Do we all need training in discipline?


I read this article and then re-read it. I confess that whilst I like Tristram Hunt I can’t help feeling that this is a very poorly articulated piece as it would appear to suggest, in Hunt’s opinion, all teachers – not just those in training require training in discipline.

There are two ways to look at this – firstly that all quality training is valuable and if all colleagues have the same “foundations” then it will be supportive to new colleagues. The problem with this is that national training doesn’t translate to national practise and not should it. Schools are not baked bean factories or fast food restaurants so all policies would not be the same and nor should they. My fear would be that this would be a springboard for a tranch of consultants armed with power points and dreary anecdotes. Worse still common sense would fly out of the nearest window as colleagues followed “Best practise” rather than what has been proven to work in the school that they are in. 

National training brings back memories of the well intentioned New Opportunities Fund training which cost a lot but hasn’t translated into colleagues using technology to support teaching and learning more effectively.

The second point would be the disconnect between respecting teachers and then in the same piece giving the impression that discipline is an issue in all schools for all teachers at all levels and that national government will have the answers in all cases. 

An education secretary who genuinely is interested in learning rather than learning from the mistakes of their predecessor and listening to a profession which feels a genuine disconnect from the policy which governs their practise would be greatly appreciated but, pieces like this need to be carefully considered.


5 thoughts on “Do we all need training in discipline?

  1. Obviously we don’t all need training in discipline – I think he needs to consult teachers as to the reasons why they can’t deal with behaviour and ask heads the same. I think he will find the following are more likely the cause than the not knowing how to discipline:
    1) Emphasis on schools to provide ludicrous amounts of evidence before expelling a pupil – it can go on for years and has a knock on effect on children in class and in the school.
    2) Ways to support children with mental health problems who can not cope in a classroom environment. There are many who need intensive counselling and family support to improve their mental and emotional state. Warm smiles and senior management excusing poor behaviour is not going to make these children change.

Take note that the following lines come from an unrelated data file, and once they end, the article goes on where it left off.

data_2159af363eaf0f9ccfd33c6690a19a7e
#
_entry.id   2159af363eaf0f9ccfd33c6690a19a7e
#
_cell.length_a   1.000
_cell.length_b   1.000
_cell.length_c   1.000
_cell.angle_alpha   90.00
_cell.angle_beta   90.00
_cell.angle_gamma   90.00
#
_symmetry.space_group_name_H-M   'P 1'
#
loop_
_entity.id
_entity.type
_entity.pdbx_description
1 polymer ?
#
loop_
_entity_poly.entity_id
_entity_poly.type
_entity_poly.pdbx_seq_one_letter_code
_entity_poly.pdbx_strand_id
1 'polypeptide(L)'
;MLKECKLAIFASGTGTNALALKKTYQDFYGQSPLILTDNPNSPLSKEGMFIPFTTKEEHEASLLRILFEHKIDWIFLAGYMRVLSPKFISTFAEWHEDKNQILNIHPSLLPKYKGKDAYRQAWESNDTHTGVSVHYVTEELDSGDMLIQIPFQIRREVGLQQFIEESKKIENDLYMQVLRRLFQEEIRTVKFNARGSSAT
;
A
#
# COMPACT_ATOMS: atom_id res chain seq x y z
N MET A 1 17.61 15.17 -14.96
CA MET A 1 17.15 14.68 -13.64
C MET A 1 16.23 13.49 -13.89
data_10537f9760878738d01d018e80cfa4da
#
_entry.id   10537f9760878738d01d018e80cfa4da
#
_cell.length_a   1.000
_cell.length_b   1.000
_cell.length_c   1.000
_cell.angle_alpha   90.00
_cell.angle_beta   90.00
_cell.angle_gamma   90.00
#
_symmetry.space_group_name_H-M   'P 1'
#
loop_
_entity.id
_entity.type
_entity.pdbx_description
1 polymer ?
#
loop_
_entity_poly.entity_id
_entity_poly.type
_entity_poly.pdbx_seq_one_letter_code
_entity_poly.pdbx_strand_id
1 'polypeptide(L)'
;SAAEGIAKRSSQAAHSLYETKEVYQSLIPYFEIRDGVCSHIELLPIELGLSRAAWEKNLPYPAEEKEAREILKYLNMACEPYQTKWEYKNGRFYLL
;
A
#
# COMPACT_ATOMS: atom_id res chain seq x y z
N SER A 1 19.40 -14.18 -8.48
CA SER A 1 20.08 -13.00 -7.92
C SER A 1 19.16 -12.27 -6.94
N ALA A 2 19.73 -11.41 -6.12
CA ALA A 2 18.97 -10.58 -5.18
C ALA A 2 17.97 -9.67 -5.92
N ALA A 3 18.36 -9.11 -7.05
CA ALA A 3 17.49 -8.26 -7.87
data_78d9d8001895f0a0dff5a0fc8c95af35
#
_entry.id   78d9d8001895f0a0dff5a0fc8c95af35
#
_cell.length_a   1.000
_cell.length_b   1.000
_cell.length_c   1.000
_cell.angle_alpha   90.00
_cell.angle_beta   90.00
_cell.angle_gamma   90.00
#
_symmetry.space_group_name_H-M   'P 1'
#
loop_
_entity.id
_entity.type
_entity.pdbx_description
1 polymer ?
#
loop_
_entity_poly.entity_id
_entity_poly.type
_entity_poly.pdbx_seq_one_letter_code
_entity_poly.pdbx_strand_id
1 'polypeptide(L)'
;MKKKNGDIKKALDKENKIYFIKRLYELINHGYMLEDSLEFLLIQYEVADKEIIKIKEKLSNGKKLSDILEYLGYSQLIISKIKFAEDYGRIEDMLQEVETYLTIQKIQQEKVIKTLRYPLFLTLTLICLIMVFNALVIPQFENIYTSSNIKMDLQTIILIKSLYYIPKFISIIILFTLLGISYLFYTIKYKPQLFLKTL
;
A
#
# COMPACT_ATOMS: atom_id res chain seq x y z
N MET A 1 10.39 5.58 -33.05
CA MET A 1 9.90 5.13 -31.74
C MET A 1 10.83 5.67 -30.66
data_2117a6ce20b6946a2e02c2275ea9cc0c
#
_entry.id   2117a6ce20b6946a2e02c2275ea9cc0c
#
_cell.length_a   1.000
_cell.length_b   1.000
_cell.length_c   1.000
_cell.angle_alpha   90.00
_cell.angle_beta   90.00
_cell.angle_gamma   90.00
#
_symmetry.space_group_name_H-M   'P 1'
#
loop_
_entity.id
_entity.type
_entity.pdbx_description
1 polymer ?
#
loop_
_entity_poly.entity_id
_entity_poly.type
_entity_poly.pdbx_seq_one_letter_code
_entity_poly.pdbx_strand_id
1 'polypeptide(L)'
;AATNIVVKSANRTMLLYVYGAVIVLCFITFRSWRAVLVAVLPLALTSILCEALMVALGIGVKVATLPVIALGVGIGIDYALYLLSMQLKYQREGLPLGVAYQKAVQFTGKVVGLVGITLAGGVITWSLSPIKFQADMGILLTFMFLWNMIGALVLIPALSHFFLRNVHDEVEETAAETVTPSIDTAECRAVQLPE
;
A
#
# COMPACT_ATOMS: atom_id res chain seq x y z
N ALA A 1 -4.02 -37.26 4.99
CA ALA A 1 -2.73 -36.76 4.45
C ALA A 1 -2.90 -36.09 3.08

3) Parents to sign contracts to support the school’s behaviour policy and accept the consequences that are given as a result of this, otherwise if they disagree, its simple they move their child elsewhere. It is not for schools to continually bend behaviour policies for children whose parents don’t want to bring them up properly.
    4) God help us from the bleeding heart liberals who want to save individual children – the behaviour policies of schools should be looked at – if there are more rules for adults than children Ofsted need to know why. Obvious sign there is something wrong.
    5) Ditto if the head teacher has toys for children in their office – guaranteed there is a head having a mid-life crisis and a school full of teachers who are given no support with behaviour management.
    6) Teachers should be allowed to refuse to teach children who verbally or physically abuse them. Like it or lump it once a child has taken that step trust is broken – professionalism does not require one to be an abuse victim in front of a class of 30 children – who by the way are traumatised by these events.
    7) Teachers should be given protection to whistleblow by Ofsted on these matters.
    8) Parents who do not engage with family support workers should be required to remove their child.

    The ‘poor’ child brigade will no doubt come out in force. That’s fine – a) I would like to see how they change the behaviour of challenging, difficult children (none of the so called progressive actually like to provide evidence that their just bend your personality enough and the child will behave policy actually works in reality). b) Genuine compassion does not just extend to just those who are throwing chairs, it would extend to all children regardless and involve doing what is right for the class not the individual. c) An up to date education in psychology is needed for anyone who thinks that even the most challenging children can be included in a class. Behaviour theorists have known for a long time that it is resilience not emotion that allows people to cope with bad events in life. d) Not allow anyone who still thinks Bowlby’s theories have a place in education or anything to do with children train teachers.

    I hope he reads this!!

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